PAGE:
RELEASE EMBARGO DATE: APR. 30, 2013 AT 9 AM
Panel: Syria and the International Community (Grand BallroomⅢ)
Date/Time: Tuesday, April 30, 2013 / 15:30-16:45
Talking Points for: Kayhan Barzegar, Director, Institute for Middle East Strategic Studies
Iran and the Syrian Crisis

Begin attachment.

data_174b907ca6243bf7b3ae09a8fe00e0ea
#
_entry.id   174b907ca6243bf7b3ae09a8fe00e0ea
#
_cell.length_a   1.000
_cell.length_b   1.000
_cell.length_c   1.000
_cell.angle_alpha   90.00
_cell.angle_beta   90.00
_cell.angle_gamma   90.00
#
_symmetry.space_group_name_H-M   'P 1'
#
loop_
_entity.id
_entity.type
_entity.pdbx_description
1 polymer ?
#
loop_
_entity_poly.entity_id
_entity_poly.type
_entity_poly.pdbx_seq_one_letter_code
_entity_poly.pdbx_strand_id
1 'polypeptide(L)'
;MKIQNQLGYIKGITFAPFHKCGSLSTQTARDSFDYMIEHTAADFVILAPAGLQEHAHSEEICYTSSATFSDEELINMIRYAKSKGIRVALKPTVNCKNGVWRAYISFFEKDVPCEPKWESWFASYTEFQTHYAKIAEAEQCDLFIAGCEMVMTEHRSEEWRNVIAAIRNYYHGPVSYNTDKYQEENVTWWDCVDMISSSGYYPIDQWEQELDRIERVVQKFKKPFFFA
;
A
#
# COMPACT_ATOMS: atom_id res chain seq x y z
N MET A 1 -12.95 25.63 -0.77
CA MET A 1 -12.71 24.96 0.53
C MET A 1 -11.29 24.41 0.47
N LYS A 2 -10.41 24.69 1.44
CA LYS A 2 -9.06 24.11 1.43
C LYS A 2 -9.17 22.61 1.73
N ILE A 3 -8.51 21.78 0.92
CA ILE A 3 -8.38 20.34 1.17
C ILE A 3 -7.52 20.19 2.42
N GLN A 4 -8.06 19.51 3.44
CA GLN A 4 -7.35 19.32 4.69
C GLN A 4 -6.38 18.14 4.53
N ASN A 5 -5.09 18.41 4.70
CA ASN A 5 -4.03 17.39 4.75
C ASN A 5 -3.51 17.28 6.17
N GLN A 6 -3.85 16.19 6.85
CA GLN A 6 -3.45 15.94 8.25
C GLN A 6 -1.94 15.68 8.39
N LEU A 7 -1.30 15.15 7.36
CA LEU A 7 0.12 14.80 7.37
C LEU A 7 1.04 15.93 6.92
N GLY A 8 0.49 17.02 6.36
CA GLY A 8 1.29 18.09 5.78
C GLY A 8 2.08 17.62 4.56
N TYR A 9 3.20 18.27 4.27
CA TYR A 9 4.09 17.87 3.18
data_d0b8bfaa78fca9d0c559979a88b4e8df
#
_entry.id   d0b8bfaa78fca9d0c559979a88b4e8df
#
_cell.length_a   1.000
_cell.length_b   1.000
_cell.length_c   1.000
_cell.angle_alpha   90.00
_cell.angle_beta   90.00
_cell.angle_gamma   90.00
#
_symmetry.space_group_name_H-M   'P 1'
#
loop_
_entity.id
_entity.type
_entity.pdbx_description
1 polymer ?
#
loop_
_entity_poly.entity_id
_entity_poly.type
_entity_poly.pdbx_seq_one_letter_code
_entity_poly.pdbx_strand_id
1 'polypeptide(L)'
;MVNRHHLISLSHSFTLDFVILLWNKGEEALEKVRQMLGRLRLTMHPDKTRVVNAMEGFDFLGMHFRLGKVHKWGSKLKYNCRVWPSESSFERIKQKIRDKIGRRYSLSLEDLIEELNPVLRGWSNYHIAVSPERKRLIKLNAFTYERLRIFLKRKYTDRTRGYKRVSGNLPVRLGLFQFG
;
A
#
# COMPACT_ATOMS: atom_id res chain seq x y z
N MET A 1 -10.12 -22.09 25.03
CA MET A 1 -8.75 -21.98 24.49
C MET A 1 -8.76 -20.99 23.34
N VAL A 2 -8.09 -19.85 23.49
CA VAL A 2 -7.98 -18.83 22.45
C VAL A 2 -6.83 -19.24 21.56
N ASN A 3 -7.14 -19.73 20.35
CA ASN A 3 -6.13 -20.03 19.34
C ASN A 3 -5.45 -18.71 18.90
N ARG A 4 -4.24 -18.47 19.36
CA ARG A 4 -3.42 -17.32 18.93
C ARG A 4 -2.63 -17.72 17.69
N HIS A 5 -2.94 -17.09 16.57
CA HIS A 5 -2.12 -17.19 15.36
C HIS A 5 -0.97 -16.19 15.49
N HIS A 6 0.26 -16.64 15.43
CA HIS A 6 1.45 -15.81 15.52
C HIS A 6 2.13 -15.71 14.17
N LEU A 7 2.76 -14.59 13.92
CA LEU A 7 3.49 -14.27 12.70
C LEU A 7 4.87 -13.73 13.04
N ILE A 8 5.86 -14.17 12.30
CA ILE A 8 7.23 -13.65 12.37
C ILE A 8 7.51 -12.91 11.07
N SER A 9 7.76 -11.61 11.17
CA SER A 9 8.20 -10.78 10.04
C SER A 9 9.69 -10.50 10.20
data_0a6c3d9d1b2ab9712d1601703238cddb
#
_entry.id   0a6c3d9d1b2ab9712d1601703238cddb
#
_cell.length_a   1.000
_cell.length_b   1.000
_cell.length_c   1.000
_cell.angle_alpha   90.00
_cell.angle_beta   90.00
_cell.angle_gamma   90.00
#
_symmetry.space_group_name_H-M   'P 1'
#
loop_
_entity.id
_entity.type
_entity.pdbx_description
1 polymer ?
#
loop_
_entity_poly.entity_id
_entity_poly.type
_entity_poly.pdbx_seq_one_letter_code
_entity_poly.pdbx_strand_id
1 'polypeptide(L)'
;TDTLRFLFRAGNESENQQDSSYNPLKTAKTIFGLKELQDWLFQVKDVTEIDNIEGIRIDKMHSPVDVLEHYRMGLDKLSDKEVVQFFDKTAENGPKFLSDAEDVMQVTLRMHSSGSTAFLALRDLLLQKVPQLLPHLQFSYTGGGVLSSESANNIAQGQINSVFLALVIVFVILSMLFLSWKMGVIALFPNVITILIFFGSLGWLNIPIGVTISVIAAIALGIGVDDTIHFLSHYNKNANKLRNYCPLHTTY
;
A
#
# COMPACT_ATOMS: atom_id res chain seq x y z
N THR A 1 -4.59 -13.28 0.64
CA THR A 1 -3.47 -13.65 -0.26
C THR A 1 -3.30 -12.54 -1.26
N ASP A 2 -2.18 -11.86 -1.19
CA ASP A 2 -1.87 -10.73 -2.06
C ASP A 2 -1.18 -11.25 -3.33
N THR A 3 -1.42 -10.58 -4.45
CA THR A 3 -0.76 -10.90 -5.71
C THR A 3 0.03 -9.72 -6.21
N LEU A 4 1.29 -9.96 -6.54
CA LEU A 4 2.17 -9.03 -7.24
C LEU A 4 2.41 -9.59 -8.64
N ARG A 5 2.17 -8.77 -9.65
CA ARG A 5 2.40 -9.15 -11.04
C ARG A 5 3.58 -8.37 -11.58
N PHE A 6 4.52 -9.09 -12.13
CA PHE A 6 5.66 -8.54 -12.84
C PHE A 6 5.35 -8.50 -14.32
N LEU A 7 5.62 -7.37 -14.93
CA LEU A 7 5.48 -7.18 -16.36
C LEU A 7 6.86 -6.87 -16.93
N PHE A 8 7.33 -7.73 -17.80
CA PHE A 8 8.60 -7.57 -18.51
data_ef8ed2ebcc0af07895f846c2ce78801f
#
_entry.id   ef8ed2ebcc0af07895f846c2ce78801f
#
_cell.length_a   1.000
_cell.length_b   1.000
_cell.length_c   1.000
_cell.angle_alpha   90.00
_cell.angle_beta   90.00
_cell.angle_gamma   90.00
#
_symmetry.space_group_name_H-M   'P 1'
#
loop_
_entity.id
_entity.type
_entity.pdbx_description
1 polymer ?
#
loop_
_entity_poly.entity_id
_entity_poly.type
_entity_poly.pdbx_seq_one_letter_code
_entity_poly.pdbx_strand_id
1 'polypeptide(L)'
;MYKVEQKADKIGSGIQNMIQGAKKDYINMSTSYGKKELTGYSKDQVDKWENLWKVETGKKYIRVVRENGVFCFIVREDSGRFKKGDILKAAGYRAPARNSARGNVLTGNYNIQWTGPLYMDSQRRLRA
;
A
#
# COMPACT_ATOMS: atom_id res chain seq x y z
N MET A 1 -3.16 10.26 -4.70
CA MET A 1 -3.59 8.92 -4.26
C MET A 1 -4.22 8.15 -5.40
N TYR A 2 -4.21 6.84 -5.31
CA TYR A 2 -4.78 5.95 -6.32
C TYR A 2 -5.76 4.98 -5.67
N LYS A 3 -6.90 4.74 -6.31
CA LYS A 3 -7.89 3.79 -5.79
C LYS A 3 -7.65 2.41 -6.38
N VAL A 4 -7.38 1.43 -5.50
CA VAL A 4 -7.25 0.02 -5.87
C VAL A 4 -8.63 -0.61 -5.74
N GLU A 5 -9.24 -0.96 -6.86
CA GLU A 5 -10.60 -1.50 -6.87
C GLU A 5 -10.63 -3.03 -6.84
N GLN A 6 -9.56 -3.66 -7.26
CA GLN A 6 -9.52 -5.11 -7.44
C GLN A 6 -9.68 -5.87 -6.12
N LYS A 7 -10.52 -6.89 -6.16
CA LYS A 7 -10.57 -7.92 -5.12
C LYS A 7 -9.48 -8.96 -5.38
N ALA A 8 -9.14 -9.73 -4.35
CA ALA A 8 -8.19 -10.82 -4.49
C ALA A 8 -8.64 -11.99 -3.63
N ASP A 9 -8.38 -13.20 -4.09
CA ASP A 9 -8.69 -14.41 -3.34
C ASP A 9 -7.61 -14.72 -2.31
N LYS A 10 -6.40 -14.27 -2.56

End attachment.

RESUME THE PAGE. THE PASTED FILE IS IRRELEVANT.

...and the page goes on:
Iran’s policy in dealing with the Syrian crisis involves a combination of preserving geopolitical and ideological interests in three aspects. The first point is to retain a strategic ally. Apart from the long history of close political-security relations, Syria plays a strategic role in connecting Iran to the Mediterranean region and the Levant for economic exchanges, as well as transferring energy products via Iraq and Syria, to the Mediterranean and Europe?the “Islamic Pipeline.” Second, there is Iran’s concern about the likelihood of undermining the “resistance movement,” including Hezbollah and Hamas. From this perspective, any regime change in Syria would rapidly affect the resistance movements, enhancing the role and influence of Iran’s main regional rivals: Saudi Arabia and Israel. Support for the resistance movement has always been a strategic principle in Iran’s foreign policy, throughout the tenure of various governments in Tehran. Now, Iran needs to find out how to maintain a balance between the prospective political transformation in Syria and the continuation of the resistance movement. And the third point is to prevent the promotion and spread of Western trends. Basically, Iran’s approach in Syria advocates regional approaches to solving regional crises in the context of political solutions, as favored to a great extent by Russia and China.. From this perspective, the problem is not future changes in Syria: it is the limits and lines within which Western interference in regional crises can be allowed to take place.